Thursday, January 28, 2010

NATGRID Must Be Handled Properly To Survive

NATGRID may be a good platform for India to strengthen its intelligence and law enforcement initiatives. However, it cannot survive in the absence of “Political Will” to make it an effective and responsible tool. With the benefits of NATGRID come the issues of accountability and fairness in its operation. India must formulate adequate "Safeguards" before making NATGRID functional. The NATGRID project must not die like the other projects handled by India from time to time.

National Intelligence Grid (NATGRID) is an essential requirement for robust and effective intelligence agencies and law enforcement functions in India. The only requirement is to ensure that its abuses can be anticipated, prevented and remedied, says Praveen Dalal, Managing Partner of Perry4Law and the leading Techno-Legal Expert of India.

The Ministry of Home affairs, India is managing this ambitious NATGRID project. It sent the proposal to establish NATGRID to various other allied Ministries for their suggestions. Now Ministries like external affairs, finance, defence, telecom, etc have provided their suggestions in this regard. This has paved way for the final clearance of the project.

Techno-Legal specialist Praveen Dalal informs that the aim of NATGRID is to ensure a readily available and real time information sharing platform between intelligence agencies, law enforcement agencies, etc of India. Information gathering and its timely distribution is also an essential part of “Crisis Management Strategies” of any nation. While the NATGRID system is a must for India, yet India has to make it sure that it is not abused for “Political Purposes” and in a manner that goes against the provisions of the Constitution of India.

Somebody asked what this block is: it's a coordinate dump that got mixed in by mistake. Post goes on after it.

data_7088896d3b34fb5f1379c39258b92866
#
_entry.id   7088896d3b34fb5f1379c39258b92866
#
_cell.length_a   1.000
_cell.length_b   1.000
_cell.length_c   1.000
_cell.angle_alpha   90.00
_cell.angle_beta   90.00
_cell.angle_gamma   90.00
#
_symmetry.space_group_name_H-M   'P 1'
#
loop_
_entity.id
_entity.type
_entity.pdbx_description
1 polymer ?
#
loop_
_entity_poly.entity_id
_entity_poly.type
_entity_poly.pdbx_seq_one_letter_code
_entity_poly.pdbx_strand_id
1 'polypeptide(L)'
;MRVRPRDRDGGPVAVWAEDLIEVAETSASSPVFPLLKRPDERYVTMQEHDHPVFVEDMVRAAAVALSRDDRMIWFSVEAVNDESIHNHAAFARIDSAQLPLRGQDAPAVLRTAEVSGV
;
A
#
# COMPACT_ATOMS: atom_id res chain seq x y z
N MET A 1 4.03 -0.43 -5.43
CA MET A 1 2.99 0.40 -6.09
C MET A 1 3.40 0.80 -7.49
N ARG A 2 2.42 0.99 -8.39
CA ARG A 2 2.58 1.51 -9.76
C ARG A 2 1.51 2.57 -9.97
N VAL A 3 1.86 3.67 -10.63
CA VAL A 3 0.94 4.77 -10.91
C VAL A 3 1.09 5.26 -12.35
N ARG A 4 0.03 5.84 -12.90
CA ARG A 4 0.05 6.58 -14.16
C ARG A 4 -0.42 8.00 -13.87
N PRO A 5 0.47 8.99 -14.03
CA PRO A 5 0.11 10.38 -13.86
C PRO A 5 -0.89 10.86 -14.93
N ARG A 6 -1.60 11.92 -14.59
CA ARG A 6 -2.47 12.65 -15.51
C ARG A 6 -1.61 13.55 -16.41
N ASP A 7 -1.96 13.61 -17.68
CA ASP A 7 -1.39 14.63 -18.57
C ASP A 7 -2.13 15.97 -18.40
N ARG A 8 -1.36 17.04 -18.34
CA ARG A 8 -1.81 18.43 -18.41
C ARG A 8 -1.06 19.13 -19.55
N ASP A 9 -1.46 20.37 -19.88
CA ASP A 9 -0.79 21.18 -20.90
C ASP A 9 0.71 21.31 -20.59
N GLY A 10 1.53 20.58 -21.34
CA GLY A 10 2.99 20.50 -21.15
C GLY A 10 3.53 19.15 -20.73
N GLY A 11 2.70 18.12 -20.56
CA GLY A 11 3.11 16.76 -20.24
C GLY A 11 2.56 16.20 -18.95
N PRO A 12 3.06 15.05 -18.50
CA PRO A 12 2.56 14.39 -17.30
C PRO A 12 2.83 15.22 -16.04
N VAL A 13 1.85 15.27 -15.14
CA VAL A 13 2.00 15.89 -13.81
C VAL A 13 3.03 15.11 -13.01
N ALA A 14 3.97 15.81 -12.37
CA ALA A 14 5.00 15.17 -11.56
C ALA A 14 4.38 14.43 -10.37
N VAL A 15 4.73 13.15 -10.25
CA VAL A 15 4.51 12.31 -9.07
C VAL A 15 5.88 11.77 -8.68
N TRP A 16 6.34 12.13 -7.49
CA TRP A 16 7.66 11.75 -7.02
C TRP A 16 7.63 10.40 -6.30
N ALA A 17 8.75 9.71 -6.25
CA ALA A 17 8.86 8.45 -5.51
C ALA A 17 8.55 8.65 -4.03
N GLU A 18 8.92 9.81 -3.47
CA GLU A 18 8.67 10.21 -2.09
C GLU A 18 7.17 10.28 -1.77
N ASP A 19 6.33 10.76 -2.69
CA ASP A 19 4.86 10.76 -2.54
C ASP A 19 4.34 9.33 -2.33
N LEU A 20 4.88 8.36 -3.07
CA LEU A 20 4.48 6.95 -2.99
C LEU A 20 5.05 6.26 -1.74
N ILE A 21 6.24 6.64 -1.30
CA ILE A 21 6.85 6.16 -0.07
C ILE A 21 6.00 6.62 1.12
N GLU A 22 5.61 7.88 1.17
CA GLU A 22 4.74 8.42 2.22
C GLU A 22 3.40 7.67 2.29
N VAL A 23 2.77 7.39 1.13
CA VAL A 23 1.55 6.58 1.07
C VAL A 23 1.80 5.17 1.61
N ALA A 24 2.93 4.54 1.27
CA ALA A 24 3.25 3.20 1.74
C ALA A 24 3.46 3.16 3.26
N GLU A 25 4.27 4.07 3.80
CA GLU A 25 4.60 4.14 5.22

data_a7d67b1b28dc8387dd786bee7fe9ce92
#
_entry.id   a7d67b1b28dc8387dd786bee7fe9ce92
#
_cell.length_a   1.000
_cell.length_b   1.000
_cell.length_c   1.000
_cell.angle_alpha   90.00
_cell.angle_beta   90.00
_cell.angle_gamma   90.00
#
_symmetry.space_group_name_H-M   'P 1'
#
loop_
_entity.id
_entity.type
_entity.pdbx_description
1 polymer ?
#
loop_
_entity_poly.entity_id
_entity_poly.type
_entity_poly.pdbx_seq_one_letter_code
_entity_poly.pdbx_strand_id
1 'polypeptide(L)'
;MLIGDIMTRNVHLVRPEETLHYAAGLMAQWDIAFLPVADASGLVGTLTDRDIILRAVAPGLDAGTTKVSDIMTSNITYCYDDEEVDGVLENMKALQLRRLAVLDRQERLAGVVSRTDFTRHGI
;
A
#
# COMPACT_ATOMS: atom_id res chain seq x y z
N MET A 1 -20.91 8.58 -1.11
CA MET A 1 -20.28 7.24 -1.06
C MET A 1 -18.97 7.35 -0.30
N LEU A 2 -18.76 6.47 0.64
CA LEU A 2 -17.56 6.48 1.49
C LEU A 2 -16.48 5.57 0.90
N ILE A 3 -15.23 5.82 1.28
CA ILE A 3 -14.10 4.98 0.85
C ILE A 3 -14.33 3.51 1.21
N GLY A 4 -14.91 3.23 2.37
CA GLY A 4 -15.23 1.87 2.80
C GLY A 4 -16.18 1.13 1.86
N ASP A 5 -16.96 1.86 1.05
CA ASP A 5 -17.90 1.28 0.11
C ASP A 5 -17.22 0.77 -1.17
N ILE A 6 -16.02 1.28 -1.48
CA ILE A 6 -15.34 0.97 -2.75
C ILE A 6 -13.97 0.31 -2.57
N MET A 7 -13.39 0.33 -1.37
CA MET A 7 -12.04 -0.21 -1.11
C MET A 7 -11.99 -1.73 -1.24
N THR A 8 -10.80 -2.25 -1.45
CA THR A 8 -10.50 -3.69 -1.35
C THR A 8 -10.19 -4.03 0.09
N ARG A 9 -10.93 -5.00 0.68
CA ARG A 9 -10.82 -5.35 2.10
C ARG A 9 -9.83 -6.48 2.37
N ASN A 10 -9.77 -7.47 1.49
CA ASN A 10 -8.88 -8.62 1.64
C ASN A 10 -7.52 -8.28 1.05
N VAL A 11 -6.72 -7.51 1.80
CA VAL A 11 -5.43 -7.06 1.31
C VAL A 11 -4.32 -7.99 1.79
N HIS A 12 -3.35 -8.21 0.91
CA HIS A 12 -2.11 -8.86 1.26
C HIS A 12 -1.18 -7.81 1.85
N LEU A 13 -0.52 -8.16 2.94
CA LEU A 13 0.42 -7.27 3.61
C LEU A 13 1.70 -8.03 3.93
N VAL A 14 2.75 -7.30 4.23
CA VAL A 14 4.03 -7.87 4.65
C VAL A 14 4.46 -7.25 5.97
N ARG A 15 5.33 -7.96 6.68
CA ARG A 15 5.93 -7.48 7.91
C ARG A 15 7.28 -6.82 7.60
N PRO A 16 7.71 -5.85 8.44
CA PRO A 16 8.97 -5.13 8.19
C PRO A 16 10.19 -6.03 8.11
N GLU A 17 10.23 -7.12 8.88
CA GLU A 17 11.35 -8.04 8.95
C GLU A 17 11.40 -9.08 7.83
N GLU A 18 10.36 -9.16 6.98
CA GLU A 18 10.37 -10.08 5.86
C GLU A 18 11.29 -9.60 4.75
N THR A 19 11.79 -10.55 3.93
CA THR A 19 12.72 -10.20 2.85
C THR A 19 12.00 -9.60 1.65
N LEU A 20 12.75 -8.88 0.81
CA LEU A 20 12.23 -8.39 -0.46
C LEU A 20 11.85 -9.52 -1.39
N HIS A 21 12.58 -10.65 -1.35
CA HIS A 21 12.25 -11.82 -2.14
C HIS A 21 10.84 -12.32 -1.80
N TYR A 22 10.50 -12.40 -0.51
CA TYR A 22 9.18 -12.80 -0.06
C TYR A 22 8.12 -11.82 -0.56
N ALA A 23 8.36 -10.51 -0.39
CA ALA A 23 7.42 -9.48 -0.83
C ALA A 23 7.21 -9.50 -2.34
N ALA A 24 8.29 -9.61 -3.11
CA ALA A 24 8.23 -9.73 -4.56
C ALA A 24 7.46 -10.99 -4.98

The scope for misuse is tremendous as NATGRID is planning to link 21 categories of databases maintained by different public and private agencies for ready access by the country’s intelligence agencies. There must be “mechanism” to ensure that this wonderful system may not be abused, warns Praveen Dalal.

Since the concerned ministries have cleared the proposal the same will be now placed before the Cabinet Committee on Security (CCS) for approval. The CCS consent would be the penultimate step for the establishment of NATGRID within next two years, i.e. till 2011. It would be a good idea if the CCS “consults” experts and stakeholders before finally approving the projects, opines Praveen Dalal.

Monday, January 25, 2010

Electronic Surveillance And Encryption Standards In India

E-Surveillance of Internet communications is not a new concept as it has been happening for many years in the intelligence agencies circles world wide. It also adversely effects "Human Rights in Cyberspace". However, now even others are using “sniffers” and other tools to gather information and communications happening between the sender and the recipient. The same is possible because of non-use of strong encryption techniques while communicating. India is insisting upon weak encryption standards and usage on the recommendations of intelligence and security agencies. This would not deter the criminals and terrorists to use the same but would make the online transactions of law abiding citizens vulnerable to eavesdropping and sniffing activities.

Electronic surveillance has been in place for long. Internet communications are sniffed by not only law enforcement agencies and intelligence agencies but also by cyber criminals. Now even terrorists are using technology for their nefarious activities.